Pixelated indie platformers are not necessarily games that I gravitate towards, but I have been wanting to play Celeste ever since learning about the game that was originally released in late-January 2018. However, I’ve never managed to do so, for one reason or another. So, you can imagine my delight upon learning that the game was becoming free-to-play on the Epic Games Store this past weekend. It’s hardly a surprise at this point, seeing as how the game sits at an average rating of 91 on Metacritic across all platforms, but Celeste is one of the indie gaming’s finest achievements through its precise controls and surprisingly deep narrative.
Taking On The Mountain
For those who are unfamiliar with the story, Celeste centers around a girl named Madeline who, despite multiple (often otherworldly) warnings, decides to climb the treacherous, obstacle-filled Celeste Mountain. She meets a few various characters along the way, some of whom wish to help her, while others are more of a hindrance than anything. Madeline must face her own mental health issues in order to continue her journey, lest Celeste Mountain consumes her whole.
While the premise of Celeste seems simple, it’s anything but. Navigating through each level requires patience, practice, and precise movements. However, that’s exactly what Celeste gets right.
Celeste’s movements feature some of the most fluid and responsive controls in gaming. Jumping, mid-air dashing, and wall climbing feel tight and impactful. Controlling Madeline is far more controlled and responsive than, say, Mario in the original NES games. The added in-game objects of springs and feathers only further that cause, making controlling Madeline incredibly satisfying. The small details, such as Madeline’s shadow trail after a dash, or even the subtle movements of her body when coming into contact with the ground elevates the game’s immersiveness, making you forget that you’re playing in a pixelated art style.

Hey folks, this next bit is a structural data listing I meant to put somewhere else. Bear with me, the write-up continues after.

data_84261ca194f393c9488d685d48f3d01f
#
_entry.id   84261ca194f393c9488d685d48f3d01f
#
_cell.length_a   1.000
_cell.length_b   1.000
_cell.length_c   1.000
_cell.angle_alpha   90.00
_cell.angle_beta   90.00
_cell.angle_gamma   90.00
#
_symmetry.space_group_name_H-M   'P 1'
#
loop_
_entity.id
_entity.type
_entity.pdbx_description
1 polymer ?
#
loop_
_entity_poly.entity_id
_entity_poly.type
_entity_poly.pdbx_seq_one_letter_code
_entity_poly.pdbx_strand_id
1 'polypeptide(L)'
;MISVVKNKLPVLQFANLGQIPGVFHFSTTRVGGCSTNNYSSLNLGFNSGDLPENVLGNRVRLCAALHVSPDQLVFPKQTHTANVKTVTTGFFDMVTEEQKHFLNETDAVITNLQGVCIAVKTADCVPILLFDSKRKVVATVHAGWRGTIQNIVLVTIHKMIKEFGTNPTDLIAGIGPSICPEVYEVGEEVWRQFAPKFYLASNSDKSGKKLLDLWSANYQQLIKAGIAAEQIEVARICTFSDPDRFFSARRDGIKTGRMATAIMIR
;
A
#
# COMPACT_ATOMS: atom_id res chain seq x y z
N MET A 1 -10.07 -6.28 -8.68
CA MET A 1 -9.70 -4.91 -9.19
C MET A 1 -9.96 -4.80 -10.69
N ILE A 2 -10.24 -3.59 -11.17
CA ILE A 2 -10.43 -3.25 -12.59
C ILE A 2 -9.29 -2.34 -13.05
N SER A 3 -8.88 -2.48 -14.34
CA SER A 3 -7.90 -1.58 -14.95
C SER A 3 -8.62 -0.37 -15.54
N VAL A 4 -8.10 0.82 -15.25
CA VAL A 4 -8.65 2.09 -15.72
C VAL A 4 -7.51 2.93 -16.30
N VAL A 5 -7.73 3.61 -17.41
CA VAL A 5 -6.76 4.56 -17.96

Stay Healthy, My Friends
Celeste has won multiple awards for its music and overall design, but what makes it stand out from other platformers is its narrative on mental health, specifically in dealing with depression, self-doubt, and anxiety. The game does an exemplary job of navigating players through Madeline's struggles. Having personally dealt with similar mental health issues, it was easy to empathize with the personified demons that Madeline faced. The catharsis I felt by the game’s end was reminiscent of my Sea Of Solitude playthrough, another game (released far after Celeste) that also revolved around the topic of mental health.
Finally, if all of the above isn’t enough to make you want to play, Celeste offers plenty of replayability through its challenges of collecting strawberries, crystal hearts, and cassette tapes, all of which unlock additional content. Cassette tapes, specifically, unlock harder variations of levels, known as “B-Sides.” Add all of that with the fact that Celeste speedrunning is a now popular pastime, and you have yourself a game that can keep you busy for a very long time.
Believe the hype from someone who held off playing the game for this long. Celeste is the real deal and deserves your attention, even if indie platform gaming isn’t really your thing. If you’ve been wanting to play Celeste, there’s never been a better time to grab your copy. But you’d better hurry: Celeste is only free-to-play on the Epic Games Store until September 5th.
5 Out Of 5 Stars
Celeste is available for PC, Nintendo Switch, PlayStation 4, and Xbox One.
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